GST, a multi-stage consumption tax, is based on consumption rather than earnings and can be charged on virtually all supplies of goods and services. The proposed implementation of GST will replace the current Malaysian service tax and sales tax.
Broadly, GST works by offsetting GST paid on purchases (input tax) against GST due on sales or supplies made (output tax). This is referred to as the credit offset mechanism. The multi tier stages of tax helps to ensure that GST paid by businesses for purchases does not end up being a permanent cost. However, the consumer ultimately bears the burden of the tax.
How GST affects businesses?
Where GST is implemented, the taxpayer must be registered with the Royal Malaysian Customs once the taxpayer achieves a certain prescribed annual sales turnover. The registered taxpayer would also be required to submit periodic GST returns. If the output tax is greater than the input tax, the taxpayer will have to pay the excess. Conversely, if the input tax is greater than the output tax, the taxpayer could seek a refund from the Royal Malaysian Customs.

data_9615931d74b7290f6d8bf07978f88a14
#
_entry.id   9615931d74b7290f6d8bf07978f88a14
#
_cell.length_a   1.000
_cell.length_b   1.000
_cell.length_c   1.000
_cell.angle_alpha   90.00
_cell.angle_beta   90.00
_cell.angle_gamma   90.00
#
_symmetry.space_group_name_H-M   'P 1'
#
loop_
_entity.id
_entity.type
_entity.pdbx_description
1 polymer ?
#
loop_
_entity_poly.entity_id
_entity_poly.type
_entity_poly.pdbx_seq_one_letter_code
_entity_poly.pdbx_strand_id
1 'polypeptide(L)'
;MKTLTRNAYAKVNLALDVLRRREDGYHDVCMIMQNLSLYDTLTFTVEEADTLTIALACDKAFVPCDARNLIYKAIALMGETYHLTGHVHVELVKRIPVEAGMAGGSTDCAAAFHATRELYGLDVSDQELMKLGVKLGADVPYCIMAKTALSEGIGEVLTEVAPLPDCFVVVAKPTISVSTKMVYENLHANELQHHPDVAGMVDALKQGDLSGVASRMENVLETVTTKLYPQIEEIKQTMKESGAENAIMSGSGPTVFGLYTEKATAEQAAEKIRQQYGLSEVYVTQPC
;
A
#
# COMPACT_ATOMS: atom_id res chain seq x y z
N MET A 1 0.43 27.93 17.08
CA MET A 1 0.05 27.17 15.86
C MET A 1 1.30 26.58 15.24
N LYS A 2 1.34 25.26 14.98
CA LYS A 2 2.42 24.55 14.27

How does GST work?
Let's say the selling price from the supplier is RM100, and where 4% GST is charged.
The supplier then charges the tax to the manufacturer, where you can see "value added" is pushed on.
When the distributor receives and pays for the tax, it's transferred to the consumer at the end price.
Payment of GST to the Government
- Supplier will pay RM4 (output tax) to the Government.
- Manufacturer will pay RM4 (output tax of RM8 less input tax of RM4) to the Government.
- Distributor will pay RM2 (output tax of RM10 less input tax of RM8) to the Government.
At the end of the day, consumers are the ones who are paying for GST of RM10, and the Government, who eventually receives total GST of RM10.
GST – Malaysia Goods and Services Tax in Year 2011
Goods and Services Tax in Malaysia